Mike Hall mixes an Oaxaca Cherry Cocktail, which includes Del Maguey Vida mezcal, Luxardo bing-cherry syrup, Campari and lime. photo: David Croxford

More than just a Bartender

September, 2014

Name: Mike Hall
Job: Mixologist
Experience: Two years


 

Start:
When Hall moved from Maryland in 1999 to attend Hawaii Pacific University, he did what many college students do: He worked at a restaurant. It wasn’t until he got a job at Brasserie Du Vin in Chinatown and worked with mixologist Josh Perez that he realized bartending could be a fulfilling career.

Skills:
He’s not just a bartender, but a mixologist at 12th Avenue Grill in Kaimuki. That means he crafts his cocktails, including making his own bitters, syrups, infusions and tinctures. “You go the extra mile to make your own ingredients and really make drinks in your specific way,” he says. “It’s not just shaking the hell out of a martini and putting it in a glass.”

Big misconception:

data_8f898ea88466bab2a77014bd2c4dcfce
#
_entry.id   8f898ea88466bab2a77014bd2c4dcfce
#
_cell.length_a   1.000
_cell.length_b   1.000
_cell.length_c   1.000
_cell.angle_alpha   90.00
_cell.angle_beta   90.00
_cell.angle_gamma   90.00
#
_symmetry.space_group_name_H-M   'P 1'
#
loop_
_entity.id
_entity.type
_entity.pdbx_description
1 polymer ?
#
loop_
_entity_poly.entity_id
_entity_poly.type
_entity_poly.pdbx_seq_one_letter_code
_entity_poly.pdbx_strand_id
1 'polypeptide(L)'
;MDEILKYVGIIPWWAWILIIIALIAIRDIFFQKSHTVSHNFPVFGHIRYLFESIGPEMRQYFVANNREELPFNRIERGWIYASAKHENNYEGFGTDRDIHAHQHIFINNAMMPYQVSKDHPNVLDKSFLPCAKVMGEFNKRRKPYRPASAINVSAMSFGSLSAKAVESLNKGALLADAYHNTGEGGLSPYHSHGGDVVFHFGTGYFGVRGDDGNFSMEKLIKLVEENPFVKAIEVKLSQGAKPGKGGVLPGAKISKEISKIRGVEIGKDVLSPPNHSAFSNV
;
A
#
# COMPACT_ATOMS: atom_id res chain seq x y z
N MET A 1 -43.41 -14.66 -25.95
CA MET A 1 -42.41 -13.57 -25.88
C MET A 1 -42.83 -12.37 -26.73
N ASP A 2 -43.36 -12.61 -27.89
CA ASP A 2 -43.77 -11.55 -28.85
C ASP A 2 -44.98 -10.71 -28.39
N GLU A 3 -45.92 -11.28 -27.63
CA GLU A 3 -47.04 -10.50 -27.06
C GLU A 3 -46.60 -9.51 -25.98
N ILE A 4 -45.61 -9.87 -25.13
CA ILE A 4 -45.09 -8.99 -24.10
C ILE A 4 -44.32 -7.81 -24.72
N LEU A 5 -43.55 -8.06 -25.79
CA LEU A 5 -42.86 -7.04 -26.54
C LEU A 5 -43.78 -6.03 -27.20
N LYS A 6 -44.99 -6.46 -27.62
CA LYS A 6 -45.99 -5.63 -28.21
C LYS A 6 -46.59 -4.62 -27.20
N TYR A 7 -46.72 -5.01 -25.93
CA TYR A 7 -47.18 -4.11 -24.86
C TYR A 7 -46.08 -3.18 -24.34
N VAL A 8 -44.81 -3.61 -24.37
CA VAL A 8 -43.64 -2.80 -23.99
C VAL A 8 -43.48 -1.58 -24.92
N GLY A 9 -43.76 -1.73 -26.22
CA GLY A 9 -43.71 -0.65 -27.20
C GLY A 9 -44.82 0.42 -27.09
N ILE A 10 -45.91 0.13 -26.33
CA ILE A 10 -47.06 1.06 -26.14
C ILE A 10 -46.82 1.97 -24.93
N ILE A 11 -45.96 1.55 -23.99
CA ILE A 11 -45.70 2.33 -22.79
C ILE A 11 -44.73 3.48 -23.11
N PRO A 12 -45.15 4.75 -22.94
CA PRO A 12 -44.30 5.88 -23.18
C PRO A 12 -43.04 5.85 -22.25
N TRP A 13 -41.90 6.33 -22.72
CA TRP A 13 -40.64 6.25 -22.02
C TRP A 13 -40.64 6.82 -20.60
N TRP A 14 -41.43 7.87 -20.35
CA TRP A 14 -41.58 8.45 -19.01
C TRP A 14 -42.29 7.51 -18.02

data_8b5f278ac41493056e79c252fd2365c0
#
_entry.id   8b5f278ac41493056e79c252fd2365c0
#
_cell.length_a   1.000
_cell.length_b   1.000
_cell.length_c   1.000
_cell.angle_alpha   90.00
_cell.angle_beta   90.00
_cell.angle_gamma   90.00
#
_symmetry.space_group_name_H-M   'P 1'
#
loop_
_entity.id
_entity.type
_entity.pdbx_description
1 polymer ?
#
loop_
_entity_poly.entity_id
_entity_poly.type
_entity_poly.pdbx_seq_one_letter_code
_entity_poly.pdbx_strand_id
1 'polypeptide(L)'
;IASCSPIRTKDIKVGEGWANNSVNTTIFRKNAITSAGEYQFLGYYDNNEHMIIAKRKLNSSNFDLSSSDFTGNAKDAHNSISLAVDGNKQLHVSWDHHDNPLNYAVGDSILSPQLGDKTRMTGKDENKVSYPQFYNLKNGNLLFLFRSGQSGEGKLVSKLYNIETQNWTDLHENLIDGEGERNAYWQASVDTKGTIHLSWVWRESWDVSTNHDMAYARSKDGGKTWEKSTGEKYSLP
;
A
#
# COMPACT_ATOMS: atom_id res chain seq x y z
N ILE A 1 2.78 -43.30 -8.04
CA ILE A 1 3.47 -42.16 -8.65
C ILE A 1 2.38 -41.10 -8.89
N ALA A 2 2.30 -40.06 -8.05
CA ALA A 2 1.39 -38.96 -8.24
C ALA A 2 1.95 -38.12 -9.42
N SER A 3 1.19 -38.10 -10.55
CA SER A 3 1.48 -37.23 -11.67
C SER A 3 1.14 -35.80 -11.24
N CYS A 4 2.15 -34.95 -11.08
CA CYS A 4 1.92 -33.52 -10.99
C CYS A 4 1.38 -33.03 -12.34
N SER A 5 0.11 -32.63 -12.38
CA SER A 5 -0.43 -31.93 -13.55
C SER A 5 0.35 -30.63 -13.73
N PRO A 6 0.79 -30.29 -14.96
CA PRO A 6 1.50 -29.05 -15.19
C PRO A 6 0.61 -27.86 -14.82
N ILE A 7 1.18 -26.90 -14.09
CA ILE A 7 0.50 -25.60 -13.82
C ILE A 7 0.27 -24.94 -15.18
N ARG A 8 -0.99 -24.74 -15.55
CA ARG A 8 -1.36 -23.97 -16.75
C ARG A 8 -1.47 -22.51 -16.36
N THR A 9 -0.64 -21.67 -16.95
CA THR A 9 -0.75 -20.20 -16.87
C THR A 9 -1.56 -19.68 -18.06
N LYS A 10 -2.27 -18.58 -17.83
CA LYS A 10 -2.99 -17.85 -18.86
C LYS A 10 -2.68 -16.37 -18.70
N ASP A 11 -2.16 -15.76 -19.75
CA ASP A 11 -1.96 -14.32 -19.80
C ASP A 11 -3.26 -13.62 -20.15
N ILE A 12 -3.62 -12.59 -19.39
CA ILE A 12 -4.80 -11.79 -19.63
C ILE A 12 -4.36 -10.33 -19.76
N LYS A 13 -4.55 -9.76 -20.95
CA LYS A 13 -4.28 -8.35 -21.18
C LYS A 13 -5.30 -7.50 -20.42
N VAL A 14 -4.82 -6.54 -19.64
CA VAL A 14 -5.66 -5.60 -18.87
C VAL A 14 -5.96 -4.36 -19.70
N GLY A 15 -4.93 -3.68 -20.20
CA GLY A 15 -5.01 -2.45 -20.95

“People think bartending is about having fun, but it’s taxing on the body. We’re on our feet for 10 to 12 hours
a day. We’re lifting kegs and cleaning up messes.”

Tough part:
It’s not uncommon for Hall to work 60 to 70 hours a week, because he doubles as the bar manager, supervises employees, and handles orders and inventory. “The toughest part is not having a life. I could do a lot less, but I’m kind of a perfectionist.”

Challenges:
Customers are savvier now, and Hall has to keep up with their expectations. “The challenge is continuing to stay creative, but that’s also the fun part of the job. You have to keep new and refreshing, keep people interested in what you’re doing.”

Pay:
A mixologist can make $50,000 to $100,000 a year in Hawaii, including tips. “It’s become a trendy, cool thing to do,” Hall says.

Rewards:
“I love when people get really excited or really happy about the extra work I put into a cocktail.” For example, he spends several tedious hours a week making clear ice blocks and cutting them into cubes with a hacksaw and udon knife. “It’s pretty crazy the lengths that I’ll go. But when people notice it, when they truly appreciate it, it’s really worth
my while.”

This interview was edited for clarity and conciseness.

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